Cerberus in Greek Mythology — The Guardian of the Underworld

Cerberus in Greek Mythology — The Guardian of the Underworld

Who was Cerberus in Greek Mythology?

Cerberus was a monstrous three-headed dog, the offspring of Typhon and Echidna. He was the watchdog of the Greek underworld and stopped anyone trying to return to the land of the living. He was the brother to the Hydra and the Chimera. According to the poet Hesiod, the Cerberus had 50 heads of snakes that grew from his back, and he had a serpent’s tail.

One of Heracles’ labours was to fetch Cerberus, a challenge the god of the dead and the underworld, Hades, allowed him to undertake, but only on condition, he was unharmed. Like the Gorgons, Cerberus was so dreadful to behold that anyone who looked upon him was turned to stone.

The concept of the underworld can be found in most religions and forms of mythology, and it’s often guarded by gods and other mythical creatures. Today, we take a look at Cerberus, the guardian of the underworld in Greek mythology.

Cerberus was a monstrous three-headed hound, with a Mane made from hundreds of snakes, a Serpent’s tail and the claws of a lion. The three heads of Cerberus were believed to represent the past, the present, and the future. There are some different opinions in regard to the symbolism behind Cerberus three heads, with some believe in the heads a more symbolic of birth, youth and old age.

The Powers of Cerberus

The Powers of Cerberus

Cerberus possess the ability to turn anyone who crossed his gaze into stone, much like Medusa and her Gorgon sisters. With razor-sharp teeth and a poisonous bite, not many dared to cross Cerberus.

The Origin of Cerberus

Like many of the fiercest monsters in Greek mythology, Cerberus’ father was Typhon, the most feared of all monsters, and his mother was Echidna, the half-woman half-snake creature also known as the mother of all monsters.

The Role of Cerberus in the Underworld

The Role of Cerberus in the Underworld

Cerberus’ primary role was to be the watchdog of the underworld, and he was a loyal servant to his master, Hades, the god of the underworld. He was chained to the gates of Hell by Hades, but he was still able to patrol the river Styx and Acheron, as they were the main way in and out of the underworld.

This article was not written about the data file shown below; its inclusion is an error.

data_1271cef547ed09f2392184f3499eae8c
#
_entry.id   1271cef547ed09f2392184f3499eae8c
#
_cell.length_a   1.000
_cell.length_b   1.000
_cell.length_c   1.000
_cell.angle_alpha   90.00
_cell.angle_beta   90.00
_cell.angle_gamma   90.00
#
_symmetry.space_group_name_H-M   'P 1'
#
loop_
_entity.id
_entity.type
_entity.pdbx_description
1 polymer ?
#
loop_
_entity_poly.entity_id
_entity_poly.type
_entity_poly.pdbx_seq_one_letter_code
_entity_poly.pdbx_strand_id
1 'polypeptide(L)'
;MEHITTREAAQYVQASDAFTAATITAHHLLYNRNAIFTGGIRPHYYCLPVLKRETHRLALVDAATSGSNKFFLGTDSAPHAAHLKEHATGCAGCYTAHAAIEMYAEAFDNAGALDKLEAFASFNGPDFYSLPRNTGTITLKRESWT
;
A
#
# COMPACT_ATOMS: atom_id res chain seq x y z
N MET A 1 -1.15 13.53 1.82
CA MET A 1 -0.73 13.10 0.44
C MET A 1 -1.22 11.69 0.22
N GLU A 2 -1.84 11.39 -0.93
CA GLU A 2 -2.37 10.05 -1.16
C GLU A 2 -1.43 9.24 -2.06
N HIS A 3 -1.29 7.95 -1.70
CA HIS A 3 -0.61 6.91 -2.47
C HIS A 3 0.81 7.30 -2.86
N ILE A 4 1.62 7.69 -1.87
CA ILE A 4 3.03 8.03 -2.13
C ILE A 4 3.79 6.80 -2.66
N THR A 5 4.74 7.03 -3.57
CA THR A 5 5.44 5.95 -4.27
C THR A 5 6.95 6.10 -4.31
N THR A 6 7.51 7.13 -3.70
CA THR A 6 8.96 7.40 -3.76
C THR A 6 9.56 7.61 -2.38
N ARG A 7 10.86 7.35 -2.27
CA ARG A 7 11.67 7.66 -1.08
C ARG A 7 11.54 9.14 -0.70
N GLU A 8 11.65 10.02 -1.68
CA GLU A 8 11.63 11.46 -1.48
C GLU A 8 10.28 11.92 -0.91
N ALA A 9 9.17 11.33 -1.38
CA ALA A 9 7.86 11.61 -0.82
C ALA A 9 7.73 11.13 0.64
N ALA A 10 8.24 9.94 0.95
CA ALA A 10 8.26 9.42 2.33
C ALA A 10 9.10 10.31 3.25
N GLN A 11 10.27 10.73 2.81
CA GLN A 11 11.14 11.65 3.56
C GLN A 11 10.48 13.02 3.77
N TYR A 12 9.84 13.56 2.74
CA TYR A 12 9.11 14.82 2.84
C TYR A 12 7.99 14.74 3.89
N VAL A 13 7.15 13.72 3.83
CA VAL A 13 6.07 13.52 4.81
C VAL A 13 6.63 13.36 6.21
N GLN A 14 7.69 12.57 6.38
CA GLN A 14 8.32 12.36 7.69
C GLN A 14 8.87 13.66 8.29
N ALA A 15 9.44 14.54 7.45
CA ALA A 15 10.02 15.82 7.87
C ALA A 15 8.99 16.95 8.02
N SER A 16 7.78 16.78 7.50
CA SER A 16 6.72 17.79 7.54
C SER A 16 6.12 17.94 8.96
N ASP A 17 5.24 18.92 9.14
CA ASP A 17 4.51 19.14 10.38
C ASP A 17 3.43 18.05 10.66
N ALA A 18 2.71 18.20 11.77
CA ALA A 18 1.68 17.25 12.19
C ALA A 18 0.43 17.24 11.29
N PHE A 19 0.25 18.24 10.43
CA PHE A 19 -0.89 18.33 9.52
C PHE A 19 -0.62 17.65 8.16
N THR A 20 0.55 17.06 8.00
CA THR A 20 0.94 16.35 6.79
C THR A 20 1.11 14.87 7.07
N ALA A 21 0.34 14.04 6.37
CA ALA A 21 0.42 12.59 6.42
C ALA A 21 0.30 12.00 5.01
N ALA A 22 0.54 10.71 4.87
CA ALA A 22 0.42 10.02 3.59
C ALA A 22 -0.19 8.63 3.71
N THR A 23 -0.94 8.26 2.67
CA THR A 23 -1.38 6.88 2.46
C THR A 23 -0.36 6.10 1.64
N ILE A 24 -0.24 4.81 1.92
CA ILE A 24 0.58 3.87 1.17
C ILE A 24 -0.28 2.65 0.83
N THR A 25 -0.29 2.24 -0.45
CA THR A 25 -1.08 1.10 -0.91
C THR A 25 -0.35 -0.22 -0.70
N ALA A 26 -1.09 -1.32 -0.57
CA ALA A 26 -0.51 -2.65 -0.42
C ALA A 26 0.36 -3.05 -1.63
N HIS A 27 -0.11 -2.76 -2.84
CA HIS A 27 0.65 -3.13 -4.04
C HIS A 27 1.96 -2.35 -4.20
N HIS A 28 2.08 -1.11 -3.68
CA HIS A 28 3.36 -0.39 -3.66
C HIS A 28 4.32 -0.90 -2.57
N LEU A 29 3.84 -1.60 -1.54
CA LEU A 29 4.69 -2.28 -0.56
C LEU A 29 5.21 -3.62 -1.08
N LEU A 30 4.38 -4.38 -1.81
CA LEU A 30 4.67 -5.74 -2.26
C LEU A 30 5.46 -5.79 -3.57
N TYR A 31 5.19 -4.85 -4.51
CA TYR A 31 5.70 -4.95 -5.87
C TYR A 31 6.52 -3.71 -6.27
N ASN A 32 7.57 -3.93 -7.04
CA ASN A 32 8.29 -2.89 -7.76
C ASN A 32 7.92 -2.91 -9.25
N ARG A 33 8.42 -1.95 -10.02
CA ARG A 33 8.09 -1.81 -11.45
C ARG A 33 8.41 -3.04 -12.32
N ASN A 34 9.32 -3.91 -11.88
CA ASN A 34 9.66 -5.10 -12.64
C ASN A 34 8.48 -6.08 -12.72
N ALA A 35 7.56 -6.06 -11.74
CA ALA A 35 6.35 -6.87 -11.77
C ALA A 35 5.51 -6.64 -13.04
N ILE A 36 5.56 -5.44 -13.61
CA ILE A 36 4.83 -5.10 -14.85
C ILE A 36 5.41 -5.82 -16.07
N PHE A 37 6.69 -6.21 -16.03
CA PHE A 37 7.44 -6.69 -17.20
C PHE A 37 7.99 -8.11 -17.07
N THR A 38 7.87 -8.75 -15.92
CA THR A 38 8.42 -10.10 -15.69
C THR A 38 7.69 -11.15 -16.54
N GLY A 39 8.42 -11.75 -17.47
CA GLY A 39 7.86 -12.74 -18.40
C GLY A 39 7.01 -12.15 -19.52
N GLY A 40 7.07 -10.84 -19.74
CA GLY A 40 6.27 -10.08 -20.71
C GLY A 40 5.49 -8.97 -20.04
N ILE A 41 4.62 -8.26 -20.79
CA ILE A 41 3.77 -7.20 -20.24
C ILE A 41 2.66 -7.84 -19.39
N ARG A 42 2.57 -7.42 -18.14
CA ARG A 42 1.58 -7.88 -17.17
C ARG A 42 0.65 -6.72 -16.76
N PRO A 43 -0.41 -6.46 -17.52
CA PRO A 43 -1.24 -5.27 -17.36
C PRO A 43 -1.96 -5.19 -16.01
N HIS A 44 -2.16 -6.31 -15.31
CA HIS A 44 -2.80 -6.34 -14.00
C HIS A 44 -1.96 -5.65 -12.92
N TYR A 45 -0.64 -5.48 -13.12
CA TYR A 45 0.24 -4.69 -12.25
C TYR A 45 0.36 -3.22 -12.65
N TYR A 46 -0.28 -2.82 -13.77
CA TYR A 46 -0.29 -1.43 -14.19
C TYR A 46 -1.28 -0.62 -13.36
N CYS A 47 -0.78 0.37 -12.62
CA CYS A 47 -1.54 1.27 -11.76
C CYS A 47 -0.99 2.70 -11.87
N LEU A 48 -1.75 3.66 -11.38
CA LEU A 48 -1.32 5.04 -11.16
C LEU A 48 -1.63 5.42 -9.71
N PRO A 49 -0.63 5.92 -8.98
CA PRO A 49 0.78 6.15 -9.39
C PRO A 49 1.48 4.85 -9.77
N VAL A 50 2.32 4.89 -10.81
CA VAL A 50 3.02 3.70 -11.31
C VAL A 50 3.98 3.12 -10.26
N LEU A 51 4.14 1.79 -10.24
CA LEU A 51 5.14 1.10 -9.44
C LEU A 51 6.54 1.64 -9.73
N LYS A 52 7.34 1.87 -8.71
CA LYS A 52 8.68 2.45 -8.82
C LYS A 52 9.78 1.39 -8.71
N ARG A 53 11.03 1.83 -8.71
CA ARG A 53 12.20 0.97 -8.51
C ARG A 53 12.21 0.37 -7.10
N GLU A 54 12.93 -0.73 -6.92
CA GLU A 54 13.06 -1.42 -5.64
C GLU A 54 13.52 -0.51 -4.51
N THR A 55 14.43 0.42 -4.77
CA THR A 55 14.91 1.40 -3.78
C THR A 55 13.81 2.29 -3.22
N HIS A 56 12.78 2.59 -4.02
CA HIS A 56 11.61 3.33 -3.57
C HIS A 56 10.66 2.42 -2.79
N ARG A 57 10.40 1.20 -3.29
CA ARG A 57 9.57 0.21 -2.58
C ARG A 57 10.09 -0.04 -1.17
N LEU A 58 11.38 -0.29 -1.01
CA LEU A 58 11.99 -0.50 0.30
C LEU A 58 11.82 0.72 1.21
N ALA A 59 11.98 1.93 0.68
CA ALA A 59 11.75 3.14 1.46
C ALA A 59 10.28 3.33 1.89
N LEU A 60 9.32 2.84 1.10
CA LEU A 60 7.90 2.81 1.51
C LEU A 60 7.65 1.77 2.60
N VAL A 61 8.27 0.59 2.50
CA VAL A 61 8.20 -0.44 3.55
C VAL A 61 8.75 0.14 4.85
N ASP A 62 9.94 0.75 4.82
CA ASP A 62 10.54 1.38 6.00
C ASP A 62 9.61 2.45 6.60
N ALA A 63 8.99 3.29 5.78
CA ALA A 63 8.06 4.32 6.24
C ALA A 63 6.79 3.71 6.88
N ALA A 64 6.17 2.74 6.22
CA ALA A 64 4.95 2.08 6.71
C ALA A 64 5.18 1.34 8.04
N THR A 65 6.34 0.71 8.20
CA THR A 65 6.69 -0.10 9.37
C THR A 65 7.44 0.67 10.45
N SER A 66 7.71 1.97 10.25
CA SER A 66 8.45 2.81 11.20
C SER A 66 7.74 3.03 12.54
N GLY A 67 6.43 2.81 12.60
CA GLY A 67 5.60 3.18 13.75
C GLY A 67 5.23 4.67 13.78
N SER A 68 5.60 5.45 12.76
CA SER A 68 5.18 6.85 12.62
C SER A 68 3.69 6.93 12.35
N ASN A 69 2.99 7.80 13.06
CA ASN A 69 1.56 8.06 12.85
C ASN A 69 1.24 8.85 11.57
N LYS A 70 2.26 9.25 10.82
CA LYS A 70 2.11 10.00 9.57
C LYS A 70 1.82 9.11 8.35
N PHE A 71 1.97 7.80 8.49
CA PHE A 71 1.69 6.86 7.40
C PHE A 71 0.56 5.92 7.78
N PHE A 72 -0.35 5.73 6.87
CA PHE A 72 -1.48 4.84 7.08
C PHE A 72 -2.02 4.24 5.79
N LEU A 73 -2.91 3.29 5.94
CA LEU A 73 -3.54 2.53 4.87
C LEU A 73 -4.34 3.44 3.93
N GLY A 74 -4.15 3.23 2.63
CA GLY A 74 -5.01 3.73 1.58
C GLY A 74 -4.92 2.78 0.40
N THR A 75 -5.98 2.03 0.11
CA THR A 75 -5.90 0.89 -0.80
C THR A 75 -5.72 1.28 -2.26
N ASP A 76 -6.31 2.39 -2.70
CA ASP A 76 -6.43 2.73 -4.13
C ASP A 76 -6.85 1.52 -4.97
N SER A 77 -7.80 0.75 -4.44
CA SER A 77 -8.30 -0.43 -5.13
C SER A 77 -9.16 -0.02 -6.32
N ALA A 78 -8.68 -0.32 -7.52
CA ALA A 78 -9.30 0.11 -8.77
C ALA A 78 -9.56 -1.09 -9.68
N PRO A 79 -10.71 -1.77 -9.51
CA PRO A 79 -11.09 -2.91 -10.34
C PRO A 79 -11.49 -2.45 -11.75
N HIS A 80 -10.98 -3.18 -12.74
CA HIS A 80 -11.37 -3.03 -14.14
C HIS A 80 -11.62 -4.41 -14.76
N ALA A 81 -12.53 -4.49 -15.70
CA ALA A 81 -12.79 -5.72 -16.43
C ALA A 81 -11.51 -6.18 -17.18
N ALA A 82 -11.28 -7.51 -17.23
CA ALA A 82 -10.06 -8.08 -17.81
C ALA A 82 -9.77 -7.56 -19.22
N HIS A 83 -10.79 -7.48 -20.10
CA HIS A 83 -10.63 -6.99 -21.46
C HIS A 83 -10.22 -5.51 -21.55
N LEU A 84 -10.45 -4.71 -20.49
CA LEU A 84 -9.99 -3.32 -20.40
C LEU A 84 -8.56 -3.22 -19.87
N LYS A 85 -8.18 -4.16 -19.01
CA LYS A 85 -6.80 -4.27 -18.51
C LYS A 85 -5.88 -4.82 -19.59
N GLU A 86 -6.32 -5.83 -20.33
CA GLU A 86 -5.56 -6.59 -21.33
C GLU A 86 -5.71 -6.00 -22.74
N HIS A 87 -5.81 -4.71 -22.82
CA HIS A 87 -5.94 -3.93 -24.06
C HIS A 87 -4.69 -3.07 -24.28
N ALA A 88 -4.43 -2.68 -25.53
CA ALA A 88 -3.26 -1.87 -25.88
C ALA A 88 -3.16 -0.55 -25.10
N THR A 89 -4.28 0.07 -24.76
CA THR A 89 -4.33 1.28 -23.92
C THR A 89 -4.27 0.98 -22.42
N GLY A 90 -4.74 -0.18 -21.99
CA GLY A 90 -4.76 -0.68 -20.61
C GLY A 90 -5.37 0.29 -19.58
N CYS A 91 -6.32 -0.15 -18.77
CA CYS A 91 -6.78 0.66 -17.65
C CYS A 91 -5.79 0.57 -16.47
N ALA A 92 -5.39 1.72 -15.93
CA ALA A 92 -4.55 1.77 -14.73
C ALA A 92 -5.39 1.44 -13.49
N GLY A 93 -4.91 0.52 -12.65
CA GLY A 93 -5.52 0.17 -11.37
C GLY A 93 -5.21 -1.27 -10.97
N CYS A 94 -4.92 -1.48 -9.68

Cerberus prevented any of the dead attempting to escape the underworld, as well as the living who tried to enter without the permission of Hades.

He would often help guide the dead into the underworld but savagely attack and devour those who attempted to leave.

Cerberus in Greek Mythology Stories

Cerberus makes an appearance in several mythological stories, and often, he is shown being bested by the hero. One of these stories features Orpheus, a famed musician in Greek mythology.

A poisonous snake bit orpheus’ wife, and she died, resulting in her being sent to the underworld. Stricken by grief and no longer able to play his music, he decided he would attempt to rescue his wife from the underworld.

When attempting to cross the river Styx, Orpheus encountered Cerberus, and he began to play his harp. Cerberus was sent into a deep slumber, and Orpheus was able to cross the river unopposed.

Some of you may have seen a similar story without even knowing. In J.K. Rowling’s Harry Potter, we see a three-headed dog named Fluffy, who closely resembles Cerberus. Fluffy is charged with guiding the Philosopher’s Stone, and similar to the original myth, he was sent to sleep with the music of an enchanted harp.

Hades and Heracles (Hercules) with Cerberus

Another encounter with Cerberus was by Heracles when tasked in his 12 labours to retrieve Cerberus from the underworld. When Heracles got to the underworld, Hades permitted him to take Cerberus to the land of the living on one condition. Heracles must tame the beast without the use of any weapon whatsoever but his bare hands.

In the legend, we were told that Heracles was able to accomplish this, and hence, she was able to take Cerberus to the land of the living.

Click here to read more: The 12 Labours of Hercules In Greek Mythology — The Complete Story.

In Conclusion

Cerberus is an interesting figure in Greek mythology. As dogs were often presented as wild and rarely shown as domesticated or pets, but Cerberus is shown to be an obedient servant to Hades.

I feel that this is one of the main reasons why Cerberus is shown to be a mixture of creatures and not just a canine. There seems to be a recurring theme with canine-like creatures or gods being the Guardian to the underworld.

We see this with the god Anubis in Egyptian mythology, the hound known as Garmr in Norse mythology, and of course, Cerberus in Roman and Greek mythology.

Is it possible that this goes back to the age-old belief that a dog is man’s best friend? Or is this just a mere coincidence?

Images Sources: Tim Guo, Istrandar.

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